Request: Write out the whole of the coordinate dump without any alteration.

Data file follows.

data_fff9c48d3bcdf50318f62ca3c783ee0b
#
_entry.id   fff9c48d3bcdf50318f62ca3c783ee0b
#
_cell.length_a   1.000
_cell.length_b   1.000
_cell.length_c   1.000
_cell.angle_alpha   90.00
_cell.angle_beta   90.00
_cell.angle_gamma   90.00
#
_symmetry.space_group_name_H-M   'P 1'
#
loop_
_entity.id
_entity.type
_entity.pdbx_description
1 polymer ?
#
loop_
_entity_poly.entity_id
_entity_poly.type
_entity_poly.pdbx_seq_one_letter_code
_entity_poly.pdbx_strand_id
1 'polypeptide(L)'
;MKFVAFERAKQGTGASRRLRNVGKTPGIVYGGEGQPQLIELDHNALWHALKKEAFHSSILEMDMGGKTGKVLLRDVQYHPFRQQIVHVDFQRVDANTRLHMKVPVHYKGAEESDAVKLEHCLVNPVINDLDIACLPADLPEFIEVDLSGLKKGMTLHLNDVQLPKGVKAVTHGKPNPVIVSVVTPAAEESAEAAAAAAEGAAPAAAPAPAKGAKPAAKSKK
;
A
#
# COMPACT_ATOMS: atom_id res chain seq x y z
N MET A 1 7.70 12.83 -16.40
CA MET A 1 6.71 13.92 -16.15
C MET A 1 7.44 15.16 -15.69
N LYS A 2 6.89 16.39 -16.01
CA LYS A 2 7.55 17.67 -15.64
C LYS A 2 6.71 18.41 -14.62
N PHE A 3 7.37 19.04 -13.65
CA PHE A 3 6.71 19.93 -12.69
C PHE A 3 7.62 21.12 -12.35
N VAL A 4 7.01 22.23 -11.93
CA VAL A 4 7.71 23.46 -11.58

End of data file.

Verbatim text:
data_fff9c48d3bcdf50318f62ca3c783ee0b
#
_entry.id   fff9c48d3bcdf50318f62ca3c783ee0b
#
_cell.length_a   1.000
_cell.length_b   1.000
_cell.length_c   1.000
_cell.angle_alpha   90.00
_cell.angle_beta   90.00
_cell.angle_gamma   90.00
#
_symmetry.space_group_name_H-M   'P 1'
#
loop_
_entity.id
_entity.type
_entity.pdbx_description
1 polymer ?
#
loop_
_entity_poly.entity_id
_entity_poly.type
_entity_poly.pdbx_seq_one_letter_code
_entity_poly.pdbx_strand_id
1 'polypeptide(L)'
;MKFVAFERAKQGTGASRRLRNVGKTPGIVYGGEGQPQLIELDHNALWHALKKEAFHSSILEMDMGGKTGKVLLRDVQYHPFRQQIVHVDFQRVDANTRLHMKVPVHYKGAEESDAVKLEHCLVNPVINDLDIACLPADLPEFIEVDLSGLKKGMTLHLNDVQLPKGVKAVTHGKPNPVIVSVVTPAAEESAEAAAAAAEGAAPAAAPAPAKGAKPAAKSKK
;
A
#
# COMPACT_ATOMS: atom_id res chain seq x y z
N MET A 1 7.70 12.83 -16.40
CA MET A 1 6.71 13.92 -16.15
C MET A 1 7.44 15.16 -15.69
N LYS A 2 6.89 16.39 -16.01
CA LYS A 2 7.55 17.67 -15.64
C LYS A 2 6.71 18.41 -14.62
N PHE A 3 7.37 19.04 -13.65
CA PHE A 3 6.71 19.93 -12.69
C PHE A 3 7.62 21.12 -12.35
N VAL A 4 7.01 22.23 -11.93
CA VAL A 4 7.71 23.46 -11.58